Warm up your festive season with our guide to preparing mulled wine
‘Tis the season to be jolly, and there is no better way to celebrate than enjoying a glass of mulled wine (excluding the obvious and more traditional methods of spending time with family, giving/receiving presents and convincing your daughter that Santa /does/ exist).
Mulled wine is a drink with a long history, one that has been tightly linked with Christmas since the 14th century and probably much further back than that. In its most simplified form, mulled wine is a heated wine (mostly, but not exclusively red wine) often flavored with fruits, spices or sugar. There are dozens of different recipes from dozens of different countries, but this article will walk you through some of the most popular and strange techniques, all of which are simple enough for you to try at home. We would also like to invite you to post any festive-photos you may have on our publisher’s Facebook page (you can also check out my disastrous attempts).
None of the recipes will explain the quantities of the ingredients that are needed, as mulled wine is best made to your own taste. The wine you use is also your own decision, although I have chosen four Japanese wines that have very different tastes and price-tags.
The first three wines are all red and lend themselves well to most Mulled wine recipes. The cheapest, Merican Bon Rouge, sells for a mere 590 yen per bottle. Mercian has a long history selling wine in Japan and pride themselves on making affordable, quality drinks. In fact, they were the first Japanese wine to be served to first class passengers on JAL flights. Although it is not the best wine that you will ever drink, it is very cheap and widely available (convenience stores as well as supermarkets should be well stocked with the stuff). It is also a sweet wine, so it is a perfect candidate for mulled wine.
A slight step up is Otaru Amurenshisu, a wine made by Hokkaido Wein. Hokkaido Wein claim that Japan’s northern-most island offers ideal weather to grow European grapes. Because of this, they offer authentic tasting wines at the fraction of the price of their imported cousins. A 750ml bottle will set you back around 980 yen from most retailers. Hokkaido Wein are also keen to show off their craft, so guided tours of the vineyard are held on a regular basis.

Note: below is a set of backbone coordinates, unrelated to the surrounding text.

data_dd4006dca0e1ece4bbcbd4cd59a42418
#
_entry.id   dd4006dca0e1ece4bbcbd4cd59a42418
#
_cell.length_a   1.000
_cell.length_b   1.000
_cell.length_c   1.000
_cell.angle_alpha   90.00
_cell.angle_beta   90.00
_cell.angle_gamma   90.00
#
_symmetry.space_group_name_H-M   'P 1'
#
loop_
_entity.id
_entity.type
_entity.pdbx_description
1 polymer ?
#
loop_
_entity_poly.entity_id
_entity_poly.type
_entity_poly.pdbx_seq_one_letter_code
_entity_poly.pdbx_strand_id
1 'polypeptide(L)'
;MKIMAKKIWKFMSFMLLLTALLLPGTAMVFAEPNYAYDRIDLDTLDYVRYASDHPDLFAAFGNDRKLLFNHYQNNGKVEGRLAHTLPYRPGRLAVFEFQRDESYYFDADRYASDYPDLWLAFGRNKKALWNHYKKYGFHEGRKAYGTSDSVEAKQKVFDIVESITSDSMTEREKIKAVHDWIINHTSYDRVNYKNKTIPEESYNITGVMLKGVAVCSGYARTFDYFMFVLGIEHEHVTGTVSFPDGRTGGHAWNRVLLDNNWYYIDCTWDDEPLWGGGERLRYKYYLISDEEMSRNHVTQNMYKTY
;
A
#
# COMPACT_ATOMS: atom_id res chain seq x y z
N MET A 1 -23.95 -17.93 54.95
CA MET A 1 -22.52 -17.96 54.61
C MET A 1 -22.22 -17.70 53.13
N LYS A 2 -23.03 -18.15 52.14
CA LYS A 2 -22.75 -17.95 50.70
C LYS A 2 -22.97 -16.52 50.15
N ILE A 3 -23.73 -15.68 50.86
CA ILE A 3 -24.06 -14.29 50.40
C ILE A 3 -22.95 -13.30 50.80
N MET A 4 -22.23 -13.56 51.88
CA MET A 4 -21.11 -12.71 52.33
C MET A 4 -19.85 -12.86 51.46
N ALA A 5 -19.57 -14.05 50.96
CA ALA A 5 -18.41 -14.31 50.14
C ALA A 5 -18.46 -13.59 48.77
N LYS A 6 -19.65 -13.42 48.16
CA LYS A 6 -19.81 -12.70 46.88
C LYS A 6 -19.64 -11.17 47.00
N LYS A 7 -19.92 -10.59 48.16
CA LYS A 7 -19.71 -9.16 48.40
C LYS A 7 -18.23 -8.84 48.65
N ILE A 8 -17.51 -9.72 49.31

Last, but by no means least is Tomi no Oka, from the Suntory Brewery. Although Suntory may be more famous for brewing high quality beers and award-winning whiskies, it was with their Akadama Port Wine (today known as Akadama Sweet Wine) that founder, Shinjiro Torii, used to lay the foundations for the company all the way back in 1907. Today, they still produce wine that is fast becoming a hot contender on the global market. Tomi no Oka is one of their better wines, but is still on the right side of affordable, with a price tag of 3,833 yen. Many may think it sacrilege to ruin a perfectly good wine with fruits and spices, so have a glass neat before you commit to a Mulled Wine recipe.
No matter which wine or recipe you decide to use, there is one golden rule: watch the heat! If the wine gets to 74°C, then the alcohol will begin to evaporate. Testing this may be difficult without a thermometer, but a basic rule of thumb is that steam isn’t so bad, but if the wine is sizzling (or worse yet, boiling) it is far too hot. It is much better to heat the wine slowly, giving the ingredients time to infuse with the wine, without having the alcohol escape. After heating the wine on a low heat for around 45 minutes, you should strain it and then add any garnishes you wish to drink it with.